Local sports hero honored

Published 7:00 pm Wednesday, September 29, 2010

Ray Dennis (far right) stands in the place of his late brother, Dale Dennis, who was posthumously inducted into the Alabama School for the Deaf Hall of Fame. Alongside him are other inductees, Nathaniel Riley, Kay Hill Gurley, Bill Estes representing his mother Peggy Croker Estes, and Tommy Daugherty.

A Clanton native was inducted posthumously into the Alabama School for the Deaf Hall of Fame this month.

Dale Dennis, who attended ASD from the early ’70s until graduating in 1979, was touted as one of the greatest offensive and defensive tackles in the school’s history and received many honors in his time there.

Unfortunately, Dale could not attend the ceremony due to his untimely death in an automobile accident at the age of 34. Standing in his place was his older brother, Ray.

“He loved kids. He liked to play with kids, and he loved sports,” Ray Dennis said of his late brother.

“Dale had so many friends,” added Ray’s wife, Betty. “He had a lot of friends, deaf and non-deaf. He was like a son to us.”


It doesn’t take long to figure out that the Dennises are a close-knit family. Perhaps one reason for that is because they have shared the same struggles. Dale was born deaf, as were two of his sisters and one brother (Ray). There were nine siblings in all.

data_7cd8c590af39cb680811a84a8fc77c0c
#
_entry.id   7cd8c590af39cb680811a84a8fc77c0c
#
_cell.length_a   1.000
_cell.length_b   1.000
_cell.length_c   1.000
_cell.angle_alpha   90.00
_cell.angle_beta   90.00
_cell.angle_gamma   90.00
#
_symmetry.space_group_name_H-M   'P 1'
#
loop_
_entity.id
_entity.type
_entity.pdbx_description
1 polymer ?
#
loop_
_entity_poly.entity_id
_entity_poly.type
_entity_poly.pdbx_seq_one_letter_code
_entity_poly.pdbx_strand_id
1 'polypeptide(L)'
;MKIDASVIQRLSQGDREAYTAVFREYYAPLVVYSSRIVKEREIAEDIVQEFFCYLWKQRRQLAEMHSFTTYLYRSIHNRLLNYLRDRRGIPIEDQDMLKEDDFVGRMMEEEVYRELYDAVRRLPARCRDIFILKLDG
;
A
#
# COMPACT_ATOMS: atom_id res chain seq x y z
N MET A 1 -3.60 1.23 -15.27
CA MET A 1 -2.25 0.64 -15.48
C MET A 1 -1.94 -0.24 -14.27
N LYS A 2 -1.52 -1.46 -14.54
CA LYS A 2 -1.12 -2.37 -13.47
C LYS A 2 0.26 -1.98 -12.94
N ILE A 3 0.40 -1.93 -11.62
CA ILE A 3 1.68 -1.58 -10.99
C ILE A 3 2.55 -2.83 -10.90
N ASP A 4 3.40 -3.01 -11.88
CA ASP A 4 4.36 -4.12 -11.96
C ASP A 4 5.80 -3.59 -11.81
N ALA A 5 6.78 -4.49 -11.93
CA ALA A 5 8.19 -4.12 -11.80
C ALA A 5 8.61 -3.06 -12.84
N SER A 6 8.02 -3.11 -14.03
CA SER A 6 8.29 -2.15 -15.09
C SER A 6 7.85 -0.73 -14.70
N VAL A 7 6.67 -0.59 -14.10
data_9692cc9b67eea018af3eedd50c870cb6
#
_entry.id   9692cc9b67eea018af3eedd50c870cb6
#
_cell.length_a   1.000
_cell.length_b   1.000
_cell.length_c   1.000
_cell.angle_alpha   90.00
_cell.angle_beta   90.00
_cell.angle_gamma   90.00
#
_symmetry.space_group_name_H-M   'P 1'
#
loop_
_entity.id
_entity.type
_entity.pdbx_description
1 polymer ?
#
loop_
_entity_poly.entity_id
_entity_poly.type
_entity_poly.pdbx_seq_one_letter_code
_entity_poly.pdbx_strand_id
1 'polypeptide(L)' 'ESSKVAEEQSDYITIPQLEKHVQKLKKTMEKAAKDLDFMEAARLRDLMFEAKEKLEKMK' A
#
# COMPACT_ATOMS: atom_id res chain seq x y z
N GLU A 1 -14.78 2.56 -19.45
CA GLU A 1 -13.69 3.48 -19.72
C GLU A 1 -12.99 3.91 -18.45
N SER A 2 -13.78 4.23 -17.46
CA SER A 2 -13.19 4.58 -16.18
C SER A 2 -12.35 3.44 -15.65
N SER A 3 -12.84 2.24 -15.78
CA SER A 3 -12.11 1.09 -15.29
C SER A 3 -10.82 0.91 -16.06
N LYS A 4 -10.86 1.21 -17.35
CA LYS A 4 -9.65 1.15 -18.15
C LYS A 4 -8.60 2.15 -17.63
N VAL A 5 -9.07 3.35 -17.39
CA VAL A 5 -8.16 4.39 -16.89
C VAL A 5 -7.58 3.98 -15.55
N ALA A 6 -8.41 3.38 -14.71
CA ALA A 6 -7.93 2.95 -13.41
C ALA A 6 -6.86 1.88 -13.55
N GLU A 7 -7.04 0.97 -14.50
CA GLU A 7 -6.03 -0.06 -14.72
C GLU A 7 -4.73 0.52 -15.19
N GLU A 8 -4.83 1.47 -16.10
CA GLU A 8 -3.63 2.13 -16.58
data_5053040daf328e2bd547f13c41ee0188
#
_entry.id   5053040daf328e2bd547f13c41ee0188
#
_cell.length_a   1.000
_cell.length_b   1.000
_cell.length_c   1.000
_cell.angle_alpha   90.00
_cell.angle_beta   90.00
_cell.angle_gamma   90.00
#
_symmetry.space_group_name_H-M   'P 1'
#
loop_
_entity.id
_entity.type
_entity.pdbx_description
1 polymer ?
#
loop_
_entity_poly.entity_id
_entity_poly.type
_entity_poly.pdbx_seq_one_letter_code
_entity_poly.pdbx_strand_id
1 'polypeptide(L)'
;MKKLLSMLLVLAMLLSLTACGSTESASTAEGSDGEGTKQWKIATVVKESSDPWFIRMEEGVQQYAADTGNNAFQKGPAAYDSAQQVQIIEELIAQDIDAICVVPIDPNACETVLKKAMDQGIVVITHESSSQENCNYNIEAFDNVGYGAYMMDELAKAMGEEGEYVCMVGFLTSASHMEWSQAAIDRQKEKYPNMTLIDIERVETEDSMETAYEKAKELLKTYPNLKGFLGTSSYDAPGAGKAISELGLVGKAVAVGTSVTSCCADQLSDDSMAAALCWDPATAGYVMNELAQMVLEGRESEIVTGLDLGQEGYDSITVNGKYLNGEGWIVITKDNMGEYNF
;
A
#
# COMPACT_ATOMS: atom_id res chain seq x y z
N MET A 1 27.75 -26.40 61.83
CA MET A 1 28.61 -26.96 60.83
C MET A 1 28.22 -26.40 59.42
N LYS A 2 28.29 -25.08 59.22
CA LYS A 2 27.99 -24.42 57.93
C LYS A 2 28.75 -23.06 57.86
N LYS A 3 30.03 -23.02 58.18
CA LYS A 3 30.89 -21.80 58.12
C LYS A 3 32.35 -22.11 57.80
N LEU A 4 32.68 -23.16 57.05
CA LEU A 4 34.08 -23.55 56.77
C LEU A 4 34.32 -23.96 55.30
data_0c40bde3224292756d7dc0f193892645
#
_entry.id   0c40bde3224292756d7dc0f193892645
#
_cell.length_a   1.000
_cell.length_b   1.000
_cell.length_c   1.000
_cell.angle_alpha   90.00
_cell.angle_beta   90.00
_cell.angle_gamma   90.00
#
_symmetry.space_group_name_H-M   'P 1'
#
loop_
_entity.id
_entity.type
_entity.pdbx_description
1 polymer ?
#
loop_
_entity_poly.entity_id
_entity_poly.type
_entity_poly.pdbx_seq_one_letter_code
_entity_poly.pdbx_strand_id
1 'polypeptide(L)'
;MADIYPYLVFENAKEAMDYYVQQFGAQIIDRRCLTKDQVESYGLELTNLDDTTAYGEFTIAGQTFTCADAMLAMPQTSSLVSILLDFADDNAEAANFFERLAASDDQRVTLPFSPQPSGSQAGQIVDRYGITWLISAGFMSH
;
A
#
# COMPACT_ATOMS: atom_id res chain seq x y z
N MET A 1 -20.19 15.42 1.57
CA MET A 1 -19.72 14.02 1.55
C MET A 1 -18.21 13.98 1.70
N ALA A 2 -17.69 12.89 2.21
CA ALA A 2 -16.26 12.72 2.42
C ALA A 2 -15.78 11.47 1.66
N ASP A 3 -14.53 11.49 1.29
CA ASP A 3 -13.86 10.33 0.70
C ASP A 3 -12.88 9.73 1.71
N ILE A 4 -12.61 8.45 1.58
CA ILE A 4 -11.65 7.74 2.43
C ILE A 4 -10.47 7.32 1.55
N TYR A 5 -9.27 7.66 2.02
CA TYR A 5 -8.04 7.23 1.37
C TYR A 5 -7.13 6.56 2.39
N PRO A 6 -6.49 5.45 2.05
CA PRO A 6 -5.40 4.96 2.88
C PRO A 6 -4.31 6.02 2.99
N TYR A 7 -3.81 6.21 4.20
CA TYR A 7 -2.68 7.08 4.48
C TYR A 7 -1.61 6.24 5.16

Ray has always been able to hear with the help of hearing aids. He also learned to read lips, as did Dale.

It can be easy to equate certain disabilities with limitations, but in Dale’s case, he kept proving people wrong.

“When he was younger, I really never thought Dale would have gone as far as he did,” said Betty Dennis. “But if he had gotten the chance, I believe Dale would have gone further.”

Dale’s football honors include Deaf All-American, Talladega County All-County, and State of Alabama Class A All-State First Team as an offensive tackle. He was also named to the Deaf All-American and Mason Dixon All Tournament teams in basketball.

At ASD, Dale was known as a very outgoing person and was described as being “a very huge guy for his age.” On the football field he was known for his many pancake blocks and bone-crushing tackles, while on the court he was a strong rebounder.

On Sept. 18, Dale was inducted at the 16th Hall of Fame ceremonies alongside four other alumni and a former coach. These included Tommy Daugherty of Mount Olive; Peggy Crocker Estes, a native of Lawley; Nathaniel Riley of Valley, Jimmy Earl Tidwell of Tarrant and Kay Hill Gurley of Talladega.

“It made Ray very proud that they gave him this opportunity,” Betty said.